Having kids is expensive. Raising a child costs nearly a quarter of a million dollars. A nice chunk of that is childcare costs.
After a few years of marriage, my wife and I decided to embark on the monumental task of creating a human being from scratch. Once that was accomplished, the reality set in that we wouldn’t be able to spend all of our time with said human being. We, unfortunately, would have to find someone else who would get the privilege of spending their days with our child while we paid them for the honor.
We Didn’t Go In Blind
Now, I always knew the cost of having a kid was legit, and it obviously factored into my wife’s and my decision of when to have children. While I was mentally prepared for the increased monthly costs (and inevitable cutbacks – goodbye Yankees season ticket package), there was still a huge shocker that awaited me: childcare.
But We Weren’t Expecting This!
Now, you always hear everyone talking about saving for college, different types of strategies, investment accounts, etc. However, when you start to do the math, childcare in many instances could cost more than college. And it’s an IMMEDIATE cost. Why aren’t more people talking about that?
This will vary widely depending on where you live, but since I’m one of those fools who decided to settle down in a ridiculously expensive metropolitan area, all numbers below are reflective of the New York City region.
Before I shock you with a few quotes, let me just mention that “Guess the insane price/sacrificial offering to the daycare industrial complex” was one of our favorite games to play with our other child free friends. Clearly, no one who had yet to undertake the task had a clue as to what it would cost them, ourselves included.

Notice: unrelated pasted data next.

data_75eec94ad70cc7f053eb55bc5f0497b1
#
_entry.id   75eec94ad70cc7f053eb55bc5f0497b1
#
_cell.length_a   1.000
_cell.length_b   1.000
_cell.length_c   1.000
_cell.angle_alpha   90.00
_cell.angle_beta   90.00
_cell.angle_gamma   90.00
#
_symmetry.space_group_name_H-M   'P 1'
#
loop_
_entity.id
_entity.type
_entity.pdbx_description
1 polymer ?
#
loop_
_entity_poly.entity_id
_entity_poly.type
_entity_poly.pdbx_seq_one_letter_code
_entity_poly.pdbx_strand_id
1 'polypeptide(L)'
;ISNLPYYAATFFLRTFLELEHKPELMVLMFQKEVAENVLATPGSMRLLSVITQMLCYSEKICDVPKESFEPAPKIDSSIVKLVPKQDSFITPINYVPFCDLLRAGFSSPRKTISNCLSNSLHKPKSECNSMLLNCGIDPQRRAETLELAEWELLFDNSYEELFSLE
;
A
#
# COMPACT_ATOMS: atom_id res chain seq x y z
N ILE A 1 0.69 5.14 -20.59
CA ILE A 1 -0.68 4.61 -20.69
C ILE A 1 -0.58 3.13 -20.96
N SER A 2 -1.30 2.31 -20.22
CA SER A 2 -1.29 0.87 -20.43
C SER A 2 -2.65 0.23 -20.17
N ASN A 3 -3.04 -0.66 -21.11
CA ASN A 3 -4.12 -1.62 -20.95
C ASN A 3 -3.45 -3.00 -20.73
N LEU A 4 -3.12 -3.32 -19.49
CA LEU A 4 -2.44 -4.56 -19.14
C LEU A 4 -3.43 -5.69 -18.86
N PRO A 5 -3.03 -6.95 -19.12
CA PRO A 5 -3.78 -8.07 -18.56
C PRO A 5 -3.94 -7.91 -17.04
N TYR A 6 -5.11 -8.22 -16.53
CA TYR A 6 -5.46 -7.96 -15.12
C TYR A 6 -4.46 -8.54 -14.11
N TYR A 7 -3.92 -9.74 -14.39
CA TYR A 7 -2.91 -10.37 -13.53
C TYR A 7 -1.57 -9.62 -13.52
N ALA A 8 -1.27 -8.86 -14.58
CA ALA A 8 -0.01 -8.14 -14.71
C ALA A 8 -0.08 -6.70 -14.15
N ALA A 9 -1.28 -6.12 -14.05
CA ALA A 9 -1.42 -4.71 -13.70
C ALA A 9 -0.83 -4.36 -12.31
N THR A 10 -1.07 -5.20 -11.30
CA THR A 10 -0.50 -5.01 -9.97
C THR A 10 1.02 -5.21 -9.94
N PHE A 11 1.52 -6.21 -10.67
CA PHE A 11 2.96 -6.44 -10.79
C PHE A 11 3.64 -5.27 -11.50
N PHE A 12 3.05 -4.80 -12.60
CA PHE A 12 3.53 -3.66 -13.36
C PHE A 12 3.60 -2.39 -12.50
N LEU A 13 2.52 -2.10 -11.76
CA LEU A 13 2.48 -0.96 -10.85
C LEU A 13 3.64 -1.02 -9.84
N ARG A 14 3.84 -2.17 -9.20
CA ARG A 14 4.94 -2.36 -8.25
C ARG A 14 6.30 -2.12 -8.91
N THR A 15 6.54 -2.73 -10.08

Do Some Research
My wife did a great job of compiling an initial list of 20-25 childcare centers in our area. With so many options to choose from, this shouldn’t be a problem, right? Surely one of them would meet all of our needs and be affordable!
You’ll Have To Dig Deep
A bizarre feature of childcare is that there are nearly no reviews of centers/schools on the various social media sites we’ve grown accustomed to. Yelp, Google – it’s like the internet has been scrubbed of reviews and pricing comparisons for any of these places.
None of them even post their tuition rates online—you have to call or even visit the center in person to receive a quote. Perhaps they know that if they posted the figures on their websites, people would simply close out of their browsers and re-up their birth control prescription.
So, my wife made the calls. The first daycare quoted her $2,320. Per month. PER MONTH! That’s more than our mortgage! Extrapolated over the year, we’re talking $27,840!
After I caught my breath and got over the initial panic, I told myself that this was just the first of many options – our first call just happened to be to the one where they seemingly purchased toys made of gold for the kiddies.
In the end, I was half right—crazily, close to 90% of the schools in our area were charging similar rates. However, by expanding our search radius a bit, we did manage to also find schools that quoted us $1850, $1600, $1300, and $900 per month.
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Financial Things To Consider
Without getting into the details of what you “should” be looking for when reviewing daycare centers (I’m sure there are many other blogs that cover that in full), let me give you a list of the fiscally responsible things I learned and recommend when going on this journey. That way you can find a center you’re comfortable with both financially and from a care giving perspective.
Moving Somewhere New? Check Out The Local Day Cares!
We bought a home in a town specifically with public schools in mind, but we never thought to investigate day cares before purchasing. In retrospect, this seems extremely shortsighted, as elementary school was six years away, but day care would be needed almost immediately after the baby was born.
Additionally, your town’s elementary school probably provides a bus, but your chosen daycare facility is a place you’ll be driving to twice a day, almost every day, for the next five years!
Advice I wish someone had given us at the time: Check out the local daycare centers prior to moving. I’d strongly recommend making this part of your process if you are moving somewhere with the intention of raising children there.
Dependent Care FSA Fund: Start Contributing Immediately!
If your employer offers this benefit, start taking advantage of it before the baby comes. This benefit allows you to put away up to $5,000 a year tax-free to be used on childcare expenses.